Looking to some of the world’s greatest and most revered artists – like Salvador Dali, Lucien Freud, and Joan Miro – the Texan designer turned out big meringue-y skirts and bodices that looked like oil paint swirls on canvas, jewel-encrusted coats which called to mind the mosaic-y style of Gustav Klimt, and deep, Yves Klein blue looks punctuated with glinting golden banana leaves, all under the watchful eye of Cardi B. In an age when fast fashion reigns supreme, it was a bold, unabashed case for the medium as an art form.


Things got a bit culty at Dior this season, which kind of makes sense since Maria Grazia Chiuri’s fans flock to her work like devoted, enraptured subjects kitted out in “We Should All Be Feminist” tees and tulle skirts line the streets outside just about every Dior women’s show. Apparently leaning further into the notion of quiet, discreet luxury for SS24, the Italian designer started off with the idea of ‘simplicity’, and so looked to reimagine age-old garb like the column dresses and tunics of Ancient Greece and ecclesiastical capes worn in Rome.

In a toned-down palette of bright white, with a few soft neutrals thrown in to spice things up here and there, it was in the details that the offering really shone, with new iterations of Monsieur Christian’s classic Bar jacket zhuzhed up with beautiful intricate beading, understated, almost throw-on dresses finished with clean crocheted hems, and dazzling, floor-sweeping gowns dotted with mirrored fragments which glittered under the show lights as the models glided past.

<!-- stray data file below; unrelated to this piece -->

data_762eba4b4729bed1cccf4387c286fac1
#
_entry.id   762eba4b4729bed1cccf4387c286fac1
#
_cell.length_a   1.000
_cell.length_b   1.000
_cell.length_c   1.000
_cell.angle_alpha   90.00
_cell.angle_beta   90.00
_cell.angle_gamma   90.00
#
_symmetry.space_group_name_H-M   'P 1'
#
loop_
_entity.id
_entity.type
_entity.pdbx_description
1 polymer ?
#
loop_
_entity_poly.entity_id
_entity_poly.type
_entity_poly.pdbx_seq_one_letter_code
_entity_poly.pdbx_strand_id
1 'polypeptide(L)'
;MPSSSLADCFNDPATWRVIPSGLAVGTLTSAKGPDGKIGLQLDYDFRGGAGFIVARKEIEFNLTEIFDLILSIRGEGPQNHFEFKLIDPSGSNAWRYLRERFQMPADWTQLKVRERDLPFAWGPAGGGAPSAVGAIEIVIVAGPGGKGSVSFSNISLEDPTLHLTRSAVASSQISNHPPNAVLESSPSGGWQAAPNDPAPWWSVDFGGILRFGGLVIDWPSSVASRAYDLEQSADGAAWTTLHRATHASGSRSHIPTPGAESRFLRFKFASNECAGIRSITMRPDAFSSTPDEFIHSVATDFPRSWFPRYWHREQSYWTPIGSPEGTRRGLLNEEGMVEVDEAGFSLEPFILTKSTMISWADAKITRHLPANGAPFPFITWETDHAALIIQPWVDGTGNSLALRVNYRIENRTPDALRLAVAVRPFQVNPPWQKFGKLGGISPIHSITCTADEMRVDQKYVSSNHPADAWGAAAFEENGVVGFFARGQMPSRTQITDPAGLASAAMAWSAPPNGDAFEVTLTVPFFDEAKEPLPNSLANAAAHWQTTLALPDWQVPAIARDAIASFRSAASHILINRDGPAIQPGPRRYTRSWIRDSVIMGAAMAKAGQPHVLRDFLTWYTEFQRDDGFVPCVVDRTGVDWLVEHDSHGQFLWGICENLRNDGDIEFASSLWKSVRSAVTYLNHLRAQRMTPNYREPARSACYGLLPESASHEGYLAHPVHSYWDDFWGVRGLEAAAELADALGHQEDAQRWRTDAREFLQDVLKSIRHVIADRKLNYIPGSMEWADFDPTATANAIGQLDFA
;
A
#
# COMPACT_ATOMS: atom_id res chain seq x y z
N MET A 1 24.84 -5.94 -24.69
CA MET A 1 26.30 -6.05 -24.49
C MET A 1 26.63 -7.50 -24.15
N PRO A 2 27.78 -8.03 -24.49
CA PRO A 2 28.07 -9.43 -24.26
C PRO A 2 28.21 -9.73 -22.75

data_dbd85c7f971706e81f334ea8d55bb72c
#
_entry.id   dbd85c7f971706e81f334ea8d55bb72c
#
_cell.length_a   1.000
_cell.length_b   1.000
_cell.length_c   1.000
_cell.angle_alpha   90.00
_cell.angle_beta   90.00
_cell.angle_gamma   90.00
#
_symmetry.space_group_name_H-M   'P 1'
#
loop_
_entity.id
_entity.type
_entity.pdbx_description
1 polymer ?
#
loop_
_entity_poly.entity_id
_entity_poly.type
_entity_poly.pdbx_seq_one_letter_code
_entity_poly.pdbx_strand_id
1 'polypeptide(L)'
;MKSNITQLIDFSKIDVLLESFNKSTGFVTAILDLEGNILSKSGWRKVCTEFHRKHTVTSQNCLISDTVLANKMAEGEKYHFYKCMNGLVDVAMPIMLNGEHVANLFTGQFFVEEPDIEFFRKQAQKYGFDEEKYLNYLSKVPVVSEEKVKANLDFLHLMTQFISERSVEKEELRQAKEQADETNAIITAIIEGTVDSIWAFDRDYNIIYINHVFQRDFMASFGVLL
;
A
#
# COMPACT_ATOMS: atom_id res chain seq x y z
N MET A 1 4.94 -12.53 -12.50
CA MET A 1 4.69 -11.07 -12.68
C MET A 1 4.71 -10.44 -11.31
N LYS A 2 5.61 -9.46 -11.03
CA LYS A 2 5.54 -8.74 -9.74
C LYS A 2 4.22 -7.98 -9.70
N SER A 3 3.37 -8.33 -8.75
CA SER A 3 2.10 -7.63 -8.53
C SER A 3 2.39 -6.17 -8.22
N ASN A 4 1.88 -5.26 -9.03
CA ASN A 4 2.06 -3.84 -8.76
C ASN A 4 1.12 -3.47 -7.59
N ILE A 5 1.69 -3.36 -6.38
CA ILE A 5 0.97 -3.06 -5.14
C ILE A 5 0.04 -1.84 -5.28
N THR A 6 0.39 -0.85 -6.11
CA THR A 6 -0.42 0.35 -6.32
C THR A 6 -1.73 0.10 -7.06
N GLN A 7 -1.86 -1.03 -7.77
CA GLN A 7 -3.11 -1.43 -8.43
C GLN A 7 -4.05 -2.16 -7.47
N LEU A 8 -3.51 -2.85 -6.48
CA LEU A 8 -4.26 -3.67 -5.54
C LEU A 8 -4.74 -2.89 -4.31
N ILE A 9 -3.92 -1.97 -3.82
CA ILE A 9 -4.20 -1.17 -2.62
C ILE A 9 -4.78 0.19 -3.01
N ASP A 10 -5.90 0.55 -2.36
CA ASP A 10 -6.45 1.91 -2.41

Designers have really been drawn to the banks of the Seine this season, with Pharrell staging his stellar first Vuitton show on the Pont Neuf bridge, his pal Nigo following suit down the road at Kenzo, and Pieter Mulier himself heading for the water at Alaïa. Virginie Viard was seemingly the latest to feel the pull of the current, as she staged an oh-so-Parisian outing at Chanel on Tuesday afternoon.

Transforming a series of the Seine’s iconic green souvenir kiosks into Chanel merch stands filled with books and postcards bearing some of the house’s unmistakable imagery – with typically greedy fashion guests encouraged to snap a couple up on the way to their seats – the show itself felt easy-breezy, light and free. Standard signatures like the classic Chanel tweed skirt suit were updated with splashes of iridescent sequins that glittered in the midday sun, bouncy ruffled tops were matched with similarly sparkly circle skirts, and long floral dresses were matched with CC-emblazoned headscarves and baskets of flowers, evoking the joie de vivre of the carefree French girl in 1970s Paris.